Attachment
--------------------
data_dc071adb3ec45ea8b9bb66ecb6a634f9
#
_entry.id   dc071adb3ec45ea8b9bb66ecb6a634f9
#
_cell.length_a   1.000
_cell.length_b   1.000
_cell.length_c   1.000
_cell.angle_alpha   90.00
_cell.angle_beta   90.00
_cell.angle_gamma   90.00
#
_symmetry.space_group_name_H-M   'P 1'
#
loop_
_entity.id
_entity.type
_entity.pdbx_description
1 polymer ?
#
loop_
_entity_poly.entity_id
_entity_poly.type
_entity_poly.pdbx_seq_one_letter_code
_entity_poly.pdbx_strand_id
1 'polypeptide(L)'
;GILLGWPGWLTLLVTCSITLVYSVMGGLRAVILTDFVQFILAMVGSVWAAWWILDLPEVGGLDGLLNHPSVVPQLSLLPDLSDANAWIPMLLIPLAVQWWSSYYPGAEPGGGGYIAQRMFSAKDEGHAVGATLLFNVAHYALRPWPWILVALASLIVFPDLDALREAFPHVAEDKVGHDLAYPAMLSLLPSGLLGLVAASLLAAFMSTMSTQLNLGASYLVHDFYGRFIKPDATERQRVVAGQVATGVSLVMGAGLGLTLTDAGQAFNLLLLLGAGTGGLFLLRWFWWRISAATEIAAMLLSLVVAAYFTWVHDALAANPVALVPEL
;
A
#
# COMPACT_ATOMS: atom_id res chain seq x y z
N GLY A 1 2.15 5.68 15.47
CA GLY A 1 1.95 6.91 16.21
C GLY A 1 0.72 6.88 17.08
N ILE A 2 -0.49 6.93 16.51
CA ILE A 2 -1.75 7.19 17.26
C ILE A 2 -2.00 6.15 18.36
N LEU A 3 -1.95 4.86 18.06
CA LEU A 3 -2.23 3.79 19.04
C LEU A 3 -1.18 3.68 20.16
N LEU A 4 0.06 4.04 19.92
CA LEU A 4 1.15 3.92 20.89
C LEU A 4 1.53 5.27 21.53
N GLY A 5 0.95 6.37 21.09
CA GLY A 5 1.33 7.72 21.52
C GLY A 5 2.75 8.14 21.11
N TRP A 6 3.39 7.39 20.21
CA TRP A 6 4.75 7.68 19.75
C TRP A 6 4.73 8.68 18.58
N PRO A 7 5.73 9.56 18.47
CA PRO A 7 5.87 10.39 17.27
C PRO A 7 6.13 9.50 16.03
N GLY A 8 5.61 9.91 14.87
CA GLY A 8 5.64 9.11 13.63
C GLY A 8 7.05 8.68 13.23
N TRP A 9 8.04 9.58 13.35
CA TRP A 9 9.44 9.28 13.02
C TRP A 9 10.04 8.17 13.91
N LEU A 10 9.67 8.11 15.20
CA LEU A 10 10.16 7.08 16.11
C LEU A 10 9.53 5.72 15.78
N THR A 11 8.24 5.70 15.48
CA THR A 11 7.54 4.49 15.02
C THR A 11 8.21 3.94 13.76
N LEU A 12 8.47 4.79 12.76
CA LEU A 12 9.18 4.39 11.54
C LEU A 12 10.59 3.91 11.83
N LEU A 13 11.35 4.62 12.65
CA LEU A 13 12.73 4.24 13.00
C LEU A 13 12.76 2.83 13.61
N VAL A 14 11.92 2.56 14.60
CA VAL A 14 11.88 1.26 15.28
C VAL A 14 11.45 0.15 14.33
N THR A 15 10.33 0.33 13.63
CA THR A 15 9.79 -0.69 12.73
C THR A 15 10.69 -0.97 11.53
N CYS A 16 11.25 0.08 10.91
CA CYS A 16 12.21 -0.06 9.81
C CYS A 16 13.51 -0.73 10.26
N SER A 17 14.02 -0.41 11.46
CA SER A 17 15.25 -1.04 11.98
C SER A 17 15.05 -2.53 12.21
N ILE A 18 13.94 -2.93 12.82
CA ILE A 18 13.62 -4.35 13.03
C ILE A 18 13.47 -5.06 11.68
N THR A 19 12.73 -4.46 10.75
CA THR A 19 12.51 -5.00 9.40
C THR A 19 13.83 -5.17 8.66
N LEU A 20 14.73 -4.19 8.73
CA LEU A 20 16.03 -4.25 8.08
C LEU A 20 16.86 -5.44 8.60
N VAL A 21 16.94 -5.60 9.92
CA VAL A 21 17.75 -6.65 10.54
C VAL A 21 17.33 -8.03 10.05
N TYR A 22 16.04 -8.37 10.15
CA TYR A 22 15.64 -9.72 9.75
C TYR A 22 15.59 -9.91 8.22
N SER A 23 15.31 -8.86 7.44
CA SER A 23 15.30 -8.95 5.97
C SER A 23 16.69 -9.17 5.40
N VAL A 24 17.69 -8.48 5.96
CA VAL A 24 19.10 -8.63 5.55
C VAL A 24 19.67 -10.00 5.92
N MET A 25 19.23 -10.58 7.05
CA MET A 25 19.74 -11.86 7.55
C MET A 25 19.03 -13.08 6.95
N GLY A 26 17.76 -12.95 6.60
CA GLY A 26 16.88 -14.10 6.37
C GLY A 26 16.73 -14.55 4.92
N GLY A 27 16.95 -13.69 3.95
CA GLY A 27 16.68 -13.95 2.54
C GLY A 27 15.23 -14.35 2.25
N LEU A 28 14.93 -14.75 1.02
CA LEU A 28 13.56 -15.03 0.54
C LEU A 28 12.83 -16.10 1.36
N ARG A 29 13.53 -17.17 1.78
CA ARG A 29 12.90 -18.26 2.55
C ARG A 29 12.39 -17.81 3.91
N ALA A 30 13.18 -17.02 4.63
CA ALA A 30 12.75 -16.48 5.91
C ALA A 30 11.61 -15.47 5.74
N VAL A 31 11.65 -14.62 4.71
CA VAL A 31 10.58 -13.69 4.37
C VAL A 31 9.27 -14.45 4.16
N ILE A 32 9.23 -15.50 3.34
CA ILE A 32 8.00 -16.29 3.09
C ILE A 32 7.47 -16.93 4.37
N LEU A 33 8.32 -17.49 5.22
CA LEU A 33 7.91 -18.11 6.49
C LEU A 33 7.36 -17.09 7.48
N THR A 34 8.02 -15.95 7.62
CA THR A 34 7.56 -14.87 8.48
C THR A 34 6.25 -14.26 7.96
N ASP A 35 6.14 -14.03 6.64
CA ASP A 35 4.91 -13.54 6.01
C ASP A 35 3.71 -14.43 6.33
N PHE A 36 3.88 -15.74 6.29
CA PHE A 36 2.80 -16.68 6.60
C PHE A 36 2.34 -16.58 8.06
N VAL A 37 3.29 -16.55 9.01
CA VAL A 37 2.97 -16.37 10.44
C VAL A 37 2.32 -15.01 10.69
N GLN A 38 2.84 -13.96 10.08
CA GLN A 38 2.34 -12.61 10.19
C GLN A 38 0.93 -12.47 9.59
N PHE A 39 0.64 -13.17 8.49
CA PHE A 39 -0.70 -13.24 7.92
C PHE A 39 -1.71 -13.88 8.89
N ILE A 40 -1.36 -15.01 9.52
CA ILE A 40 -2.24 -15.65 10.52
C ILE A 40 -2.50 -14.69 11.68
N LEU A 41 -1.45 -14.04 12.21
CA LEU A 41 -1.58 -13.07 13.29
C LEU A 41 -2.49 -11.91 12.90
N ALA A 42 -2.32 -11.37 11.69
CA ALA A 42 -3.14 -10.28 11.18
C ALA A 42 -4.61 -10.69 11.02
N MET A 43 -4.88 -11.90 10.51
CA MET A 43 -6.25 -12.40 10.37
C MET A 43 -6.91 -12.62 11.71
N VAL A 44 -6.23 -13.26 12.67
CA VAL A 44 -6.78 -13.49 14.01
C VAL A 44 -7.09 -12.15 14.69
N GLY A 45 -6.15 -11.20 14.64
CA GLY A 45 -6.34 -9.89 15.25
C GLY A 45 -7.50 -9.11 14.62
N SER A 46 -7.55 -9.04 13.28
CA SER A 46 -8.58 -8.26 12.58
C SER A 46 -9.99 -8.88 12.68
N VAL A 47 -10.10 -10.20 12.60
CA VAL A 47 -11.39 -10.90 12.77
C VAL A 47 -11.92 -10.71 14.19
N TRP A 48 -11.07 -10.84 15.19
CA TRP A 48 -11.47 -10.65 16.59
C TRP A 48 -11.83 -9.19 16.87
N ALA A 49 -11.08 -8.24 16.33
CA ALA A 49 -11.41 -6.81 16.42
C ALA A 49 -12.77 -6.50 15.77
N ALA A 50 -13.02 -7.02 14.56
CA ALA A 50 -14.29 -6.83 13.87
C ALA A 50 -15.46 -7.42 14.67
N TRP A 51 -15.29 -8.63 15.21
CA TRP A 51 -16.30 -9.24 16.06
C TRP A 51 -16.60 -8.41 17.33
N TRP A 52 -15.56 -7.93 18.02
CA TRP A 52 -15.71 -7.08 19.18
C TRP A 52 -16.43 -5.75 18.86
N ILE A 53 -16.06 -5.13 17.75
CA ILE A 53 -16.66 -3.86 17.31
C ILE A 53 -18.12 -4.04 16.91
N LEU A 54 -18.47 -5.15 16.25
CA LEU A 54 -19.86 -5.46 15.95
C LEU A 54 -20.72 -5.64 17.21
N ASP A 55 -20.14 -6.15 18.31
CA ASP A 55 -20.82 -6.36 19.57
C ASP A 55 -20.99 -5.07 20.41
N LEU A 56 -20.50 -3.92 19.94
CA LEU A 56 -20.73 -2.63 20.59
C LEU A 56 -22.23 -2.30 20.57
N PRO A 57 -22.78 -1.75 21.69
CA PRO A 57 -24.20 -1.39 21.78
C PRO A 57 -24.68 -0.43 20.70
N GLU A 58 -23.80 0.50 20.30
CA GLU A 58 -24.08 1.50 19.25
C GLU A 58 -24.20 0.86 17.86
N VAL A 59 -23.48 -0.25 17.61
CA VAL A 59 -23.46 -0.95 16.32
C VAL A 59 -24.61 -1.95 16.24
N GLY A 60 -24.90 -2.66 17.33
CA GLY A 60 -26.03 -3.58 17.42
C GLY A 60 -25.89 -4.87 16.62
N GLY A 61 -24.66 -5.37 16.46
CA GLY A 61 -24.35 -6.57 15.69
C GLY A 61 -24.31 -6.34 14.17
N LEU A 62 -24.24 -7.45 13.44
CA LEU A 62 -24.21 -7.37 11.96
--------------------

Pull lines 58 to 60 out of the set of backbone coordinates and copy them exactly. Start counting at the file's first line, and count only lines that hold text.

N LEU A 10 9.67 8.11 15.20
CA LEU A 10 10.16 7.08 16.11
C LEU A 10 9.53 5.72 15.78